Marbled crayfish can be regarded as a new species that originated from P. fallax by triploidisation and concomitant epigenetic alterations, as shown by our combined morphological, behavioural, genetic and epigenetic study. Marbled crayfish is morphologically very similar to its mother species but has superior fitness traits. Genetic data suggest an instantaneous speciation by autopolyploidisation and parallel change of the mode of reproduction from gonochorism to parthenogenesis. The young evolutionary age of marbled crayfish, which is possibly less than three decades, may offer the possibility to identify key events for this type of speciation. The combination of autopolyploidy and obligate parthenogenesis is common in plants but very rare in animals. Thus, the P. fallax-marbled crayfish pair provides an interesting new model system to study asexual speciation and saltational evolution in animals and to determine how much genetic and epigenetic change is necessary to create a new species.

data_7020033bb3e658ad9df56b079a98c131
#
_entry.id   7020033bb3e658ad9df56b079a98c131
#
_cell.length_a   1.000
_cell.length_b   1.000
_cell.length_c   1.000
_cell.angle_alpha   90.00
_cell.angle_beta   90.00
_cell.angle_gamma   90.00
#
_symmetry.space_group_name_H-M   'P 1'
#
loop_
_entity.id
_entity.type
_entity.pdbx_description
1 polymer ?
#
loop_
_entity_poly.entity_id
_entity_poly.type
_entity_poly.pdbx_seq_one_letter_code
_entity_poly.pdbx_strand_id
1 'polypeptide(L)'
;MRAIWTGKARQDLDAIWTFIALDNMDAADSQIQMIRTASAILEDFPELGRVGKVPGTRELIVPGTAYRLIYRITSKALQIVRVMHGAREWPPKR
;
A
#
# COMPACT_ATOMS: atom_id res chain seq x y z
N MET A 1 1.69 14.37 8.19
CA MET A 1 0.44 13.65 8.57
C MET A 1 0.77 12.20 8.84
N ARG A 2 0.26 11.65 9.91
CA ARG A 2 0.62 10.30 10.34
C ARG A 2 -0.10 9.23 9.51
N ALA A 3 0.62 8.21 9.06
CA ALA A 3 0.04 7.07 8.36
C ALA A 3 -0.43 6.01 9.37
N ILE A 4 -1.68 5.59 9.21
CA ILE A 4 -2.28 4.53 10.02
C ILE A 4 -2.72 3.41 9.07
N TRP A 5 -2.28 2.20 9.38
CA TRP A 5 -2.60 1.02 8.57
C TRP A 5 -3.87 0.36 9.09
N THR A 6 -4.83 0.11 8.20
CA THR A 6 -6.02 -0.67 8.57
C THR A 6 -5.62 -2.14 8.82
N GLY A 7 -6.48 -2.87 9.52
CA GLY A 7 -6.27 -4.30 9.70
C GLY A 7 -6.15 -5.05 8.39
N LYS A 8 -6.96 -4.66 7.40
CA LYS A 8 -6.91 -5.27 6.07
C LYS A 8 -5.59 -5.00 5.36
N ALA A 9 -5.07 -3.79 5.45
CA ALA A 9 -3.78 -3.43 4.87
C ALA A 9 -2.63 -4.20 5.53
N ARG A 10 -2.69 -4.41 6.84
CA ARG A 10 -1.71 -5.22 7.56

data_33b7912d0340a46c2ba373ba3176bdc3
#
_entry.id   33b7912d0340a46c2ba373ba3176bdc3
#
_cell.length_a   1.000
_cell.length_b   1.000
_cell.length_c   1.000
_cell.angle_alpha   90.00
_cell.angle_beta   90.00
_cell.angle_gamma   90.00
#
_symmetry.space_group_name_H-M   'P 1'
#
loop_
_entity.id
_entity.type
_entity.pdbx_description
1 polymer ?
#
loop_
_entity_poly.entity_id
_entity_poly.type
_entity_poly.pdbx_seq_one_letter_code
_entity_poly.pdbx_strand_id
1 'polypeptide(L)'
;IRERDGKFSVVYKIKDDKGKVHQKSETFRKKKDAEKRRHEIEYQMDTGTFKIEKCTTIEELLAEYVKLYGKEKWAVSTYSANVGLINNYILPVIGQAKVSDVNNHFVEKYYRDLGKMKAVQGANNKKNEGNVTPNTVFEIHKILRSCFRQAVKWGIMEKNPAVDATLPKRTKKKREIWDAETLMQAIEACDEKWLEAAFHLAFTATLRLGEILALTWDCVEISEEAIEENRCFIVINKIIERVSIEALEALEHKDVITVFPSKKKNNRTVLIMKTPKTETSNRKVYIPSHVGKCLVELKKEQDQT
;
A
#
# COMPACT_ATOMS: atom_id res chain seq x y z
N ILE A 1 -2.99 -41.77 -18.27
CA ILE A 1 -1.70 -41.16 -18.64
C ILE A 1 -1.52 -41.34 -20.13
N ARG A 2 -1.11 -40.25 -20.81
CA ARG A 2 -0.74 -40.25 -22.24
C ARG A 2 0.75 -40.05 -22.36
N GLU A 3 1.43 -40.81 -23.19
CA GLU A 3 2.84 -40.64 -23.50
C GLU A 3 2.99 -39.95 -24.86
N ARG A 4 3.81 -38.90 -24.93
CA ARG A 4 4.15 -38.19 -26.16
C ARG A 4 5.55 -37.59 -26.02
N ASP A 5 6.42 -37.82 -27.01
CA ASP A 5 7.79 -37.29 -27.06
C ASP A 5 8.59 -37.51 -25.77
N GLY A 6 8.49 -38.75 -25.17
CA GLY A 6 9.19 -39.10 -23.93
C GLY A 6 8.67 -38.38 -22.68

MATERIALS AND METHODS
The following animals were used: (1) marbled crayfish Procambarus fallax (Hagen, 1870) f. virginalis from our laboratory lineages named ‘Heidelberg’ and ‘Petshop’ and from two wild populations in Germany and Madagascar, (2) Procambarus fallax (Hagen, 1870) from our laboratory population and the aquarium trade, (3) Procambarus alleni (Faxon, 1884) from the aquarium trade, and (4) Procambarus clarkii (Girard, 1852) from an invasive Swiss population. The Heidelberg lineage was founded by G.V. in February 2003 from a single female, which originated from the oldest documented marbled crayfish aquarium population founded in 1995 by F. Steuerwald. The Petshop lineage was established by G.V. in February 2004 from a single female purchased in a pet shop. The wild marbled crayfish were from Lake Moosweiher, Germany (provided by M. Pfeiffer), and a market in Antananarivo, Madagascar (provided by F. Glaw). Our P. fallax laboratory population was founded in February 2014 by a single pair obtained from the aquarium trade. All laboratory crayfish were raised under the same conditions. Animals were kept either individually or communally in plastic containers of 30×25×20 cm equipped with gravel and shelters. Tap water was used as the water source and replaced once a week. Water temperature was maintained at 20°C. All animals and life stages were fed with TetraWafer Mix pellets. All crayfish experiments were performed by approval of the institutional animal welfare committee, in compliance with local standards and guidelines.